The age of technology is amazing. From when I first started as a psychotherapist, it is a different world as regards information and communication. I am definitely a fan of technology. However, as it is used in certain situations, it has a significant downside.
The internet offers a wealth of information on all sorts of issues related to mental health. It gives people a better understanding of psychological problems from theoretical points of view. You can also find tons of ‘how to’ literature on techniques to approach symptoms, solve and resolve problems.
But from my perspective there can be major problems with people jumping to conclusions from this information. Like with medicine, they read and think they know what’s wrong. They self-diagnose and may put off seeing someone until things have gotten much worse.
One of the most alarming outcomes of technology (in my opinion) is the use of social media – texting, tweeting & email etc., as a major means of interpersonal communication. That is not to say that these communication methods don’t have their place. For factual information such as when & where, it is great. But many use this instead of face to face interaction for more complex communication.
When you talk via text or email, there is no ability to get a ‘read’ on the other person. There is no access to the nuances of body language such as eye contact or emotions that enhance communication in so many ways when you are face to face. For some this is helpful. Many feel they can communicate better via the written word. But mostly this leaves way too much room for miscommunication and misunderstanding. It also prevents the experience of re-framing in the moment. The internet doesn’t listen and is not a substitute for live interaction.
For very isolated people it can offer a means of contact and communication that they would otherwise not have. I do not downplay the benefit for those who have difficulty communicating in interactive situations. But it also can reinforce this avoidance. People can manage their communications like they were writing a term paper.
Communication via the internet is intrinsically sterile. When you think of children in institutions who have no one interacting with them physically and then compare that with parents who are always holding and playing & engaging in eye contact, the difference is monumental. In institutions, the result can be a failure for the baby to thrive.
When I see people who get together but somehow always manage to spend time on their devices, I groan. Think of a TV commercial – I think it’s for online gambling – where conversation is quickly replaced by individual game playing. This is very different from interactive games and appears to be a new cultural trend. Why is it necessary to always have the device handy? I often feel it’s a subtle means of diluting the actual experience with friend, family or significant others. Its effect is to interrupt the flow of the relationship.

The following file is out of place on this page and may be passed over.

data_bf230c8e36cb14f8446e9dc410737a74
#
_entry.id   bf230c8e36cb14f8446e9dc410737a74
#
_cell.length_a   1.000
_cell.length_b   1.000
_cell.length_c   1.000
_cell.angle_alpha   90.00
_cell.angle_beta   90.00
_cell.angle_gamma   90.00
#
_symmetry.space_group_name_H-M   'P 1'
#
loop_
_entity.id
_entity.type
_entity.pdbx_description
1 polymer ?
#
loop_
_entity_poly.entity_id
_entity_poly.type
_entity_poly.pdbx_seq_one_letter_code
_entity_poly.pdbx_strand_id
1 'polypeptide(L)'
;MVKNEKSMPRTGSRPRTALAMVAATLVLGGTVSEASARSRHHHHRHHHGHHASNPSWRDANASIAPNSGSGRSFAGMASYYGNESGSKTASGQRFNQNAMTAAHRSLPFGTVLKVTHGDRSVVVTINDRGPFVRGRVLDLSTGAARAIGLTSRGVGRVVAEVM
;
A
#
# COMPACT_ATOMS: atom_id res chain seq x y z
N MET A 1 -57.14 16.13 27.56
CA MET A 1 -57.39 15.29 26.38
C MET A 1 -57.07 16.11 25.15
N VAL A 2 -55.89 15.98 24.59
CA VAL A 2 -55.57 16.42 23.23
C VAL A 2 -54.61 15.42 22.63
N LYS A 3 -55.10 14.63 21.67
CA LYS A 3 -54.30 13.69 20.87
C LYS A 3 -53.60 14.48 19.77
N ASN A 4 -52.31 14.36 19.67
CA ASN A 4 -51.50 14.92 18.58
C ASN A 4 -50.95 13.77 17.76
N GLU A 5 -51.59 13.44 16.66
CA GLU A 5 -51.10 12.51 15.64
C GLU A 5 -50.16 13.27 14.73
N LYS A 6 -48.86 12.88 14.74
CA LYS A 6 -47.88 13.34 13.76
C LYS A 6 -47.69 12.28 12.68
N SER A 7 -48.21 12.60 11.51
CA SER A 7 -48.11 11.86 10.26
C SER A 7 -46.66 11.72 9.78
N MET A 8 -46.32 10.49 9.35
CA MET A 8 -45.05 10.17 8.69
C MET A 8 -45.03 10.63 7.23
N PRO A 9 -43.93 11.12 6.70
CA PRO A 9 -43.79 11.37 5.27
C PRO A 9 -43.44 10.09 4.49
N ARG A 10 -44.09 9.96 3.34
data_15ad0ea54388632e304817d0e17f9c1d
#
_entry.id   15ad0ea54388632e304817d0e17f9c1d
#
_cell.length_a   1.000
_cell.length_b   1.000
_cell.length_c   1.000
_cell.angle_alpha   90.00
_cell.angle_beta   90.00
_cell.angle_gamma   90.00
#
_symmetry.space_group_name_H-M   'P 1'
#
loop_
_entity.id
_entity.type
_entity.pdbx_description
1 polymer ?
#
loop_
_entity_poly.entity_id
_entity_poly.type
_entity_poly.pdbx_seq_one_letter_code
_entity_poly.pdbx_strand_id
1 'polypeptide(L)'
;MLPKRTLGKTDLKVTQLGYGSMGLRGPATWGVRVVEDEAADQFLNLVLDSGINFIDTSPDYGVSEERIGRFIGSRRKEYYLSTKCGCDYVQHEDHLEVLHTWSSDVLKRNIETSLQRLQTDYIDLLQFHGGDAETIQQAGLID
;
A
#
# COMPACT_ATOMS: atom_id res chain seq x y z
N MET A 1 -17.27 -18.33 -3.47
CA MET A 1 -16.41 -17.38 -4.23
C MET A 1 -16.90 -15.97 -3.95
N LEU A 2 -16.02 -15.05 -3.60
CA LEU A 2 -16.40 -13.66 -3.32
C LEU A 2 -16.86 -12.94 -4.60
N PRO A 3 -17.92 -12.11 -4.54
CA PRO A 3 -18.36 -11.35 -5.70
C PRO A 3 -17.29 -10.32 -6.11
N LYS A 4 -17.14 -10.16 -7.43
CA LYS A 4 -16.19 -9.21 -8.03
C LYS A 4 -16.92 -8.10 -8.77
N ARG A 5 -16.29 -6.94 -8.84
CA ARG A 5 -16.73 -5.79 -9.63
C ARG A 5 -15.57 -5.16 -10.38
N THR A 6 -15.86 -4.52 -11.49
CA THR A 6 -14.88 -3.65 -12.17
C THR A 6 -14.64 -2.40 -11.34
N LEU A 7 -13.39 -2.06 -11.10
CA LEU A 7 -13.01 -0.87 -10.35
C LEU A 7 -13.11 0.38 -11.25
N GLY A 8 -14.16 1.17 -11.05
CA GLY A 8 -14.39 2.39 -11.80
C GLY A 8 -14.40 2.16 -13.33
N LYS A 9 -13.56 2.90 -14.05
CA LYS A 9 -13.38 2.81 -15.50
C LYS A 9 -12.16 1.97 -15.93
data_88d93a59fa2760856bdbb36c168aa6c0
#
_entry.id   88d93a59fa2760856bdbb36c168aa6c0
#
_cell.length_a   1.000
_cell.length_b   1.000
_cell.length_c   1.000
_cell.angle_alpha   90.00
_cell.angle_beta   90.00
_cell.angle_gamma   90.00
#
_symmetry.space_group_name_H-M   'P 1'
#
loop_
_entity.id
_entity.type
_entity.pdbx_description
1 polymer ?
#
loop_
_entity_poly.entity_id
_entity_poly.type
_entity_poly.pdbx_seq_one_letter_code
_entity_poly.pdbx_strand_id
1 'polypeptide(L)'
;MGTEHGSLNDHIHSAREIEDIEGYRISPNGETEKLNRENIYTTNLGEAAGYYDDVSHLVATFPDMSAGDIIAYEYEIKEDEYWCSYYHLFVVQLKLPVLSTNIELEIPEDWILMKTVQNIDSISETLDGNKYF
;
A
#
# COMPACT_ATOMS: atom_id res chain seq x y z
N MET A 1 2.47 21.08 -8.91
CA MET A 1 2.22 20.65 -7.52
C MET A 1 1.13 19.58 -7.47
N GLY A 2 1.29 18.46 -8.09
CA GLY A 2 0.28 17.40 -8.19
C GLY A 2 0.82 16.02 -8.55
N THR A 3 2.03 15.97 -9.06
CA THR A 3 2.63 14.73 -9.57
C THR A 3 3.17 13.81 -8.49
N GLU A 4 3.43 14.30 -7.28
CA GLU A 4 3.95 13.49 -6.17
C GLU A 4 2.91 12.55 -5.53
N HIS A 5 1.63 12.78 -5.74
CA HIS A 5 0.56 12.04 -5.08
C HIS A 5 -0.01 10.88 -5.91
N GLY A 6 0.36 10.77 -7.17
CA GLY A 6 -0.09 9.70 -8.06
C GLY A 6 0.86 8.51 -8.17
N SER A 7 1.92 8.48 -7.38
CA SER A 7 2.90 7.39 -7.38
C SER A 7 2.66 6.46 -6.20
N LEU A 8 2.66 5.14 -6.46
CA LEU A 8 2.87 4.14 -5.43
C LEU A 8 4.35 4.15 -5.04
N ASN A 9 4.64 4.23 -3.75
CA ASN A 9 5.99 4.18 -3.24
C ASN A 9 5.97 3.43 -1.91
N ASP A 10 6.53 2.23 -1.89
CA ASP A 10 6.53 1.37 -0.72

In therapy, there are no devices and most turn them off unless there is an extraordinary circumstance. The communication between therapist & patient is much more immediate and that lends itself to deeper understanding. I see the person and can gain greater insight that way. We have a relationship that can’t be duplicated online. I hope that in the rest of life technology is not causing us to lose the gift of human presence.
Although the internet offers wonderful things, unfortunately it also offers new opportunities to indulge in addictions of all sorts. It can be its own addiction. It enables avoidance of the world and real life and real problems. Just as with TV it can offer a respite from the stresses of life. Great! But it’s abuse tempts us all.
The internet has dramatically changed how people find medical & mental health providers. You can look up anyone’s credentials and check out their reviews. That is amazing. However it used to be that people got personal recommendations. Now I am not sure which is actually better. But the internet as well as insurance companies have made finding a provider a much more anonymous endeavor.
Then there are the online support groups which I actually think of as pseudo-support. They are anonymous, but unlike AA and similar groups, there is no actual emotional or even physical touching. You don’t get to deal with trauma in person. You may get lots of information & helpful hints, but the methodology itself reinforces the interpersonal disconnect.
In actual therapy sessions, and even as regards the reasons people seek treatment, I can’t say I have noticed that technology has affected much of what goes on or the problems people come in with. What I have noticed is that different addictions are ‘easier’ to accommodate. Infidelity is easier to hide and more and more people are looking for a mate using internet dating sites. That has both up & down sides. In any case, the issues that confront couples and what makes relationship difficult are still the same.
I have concerns about how the younger generation is learning to relate or have relationships. Technology is an essential part of children’s lives. They see adults using devices and are growing up with them. Hopefully they are also learning to relate in a more personal way. I would hate to think we are losing something as important and valuable as human bonding which has always occurred naturally and without the interface of whatever new device comes down the pike.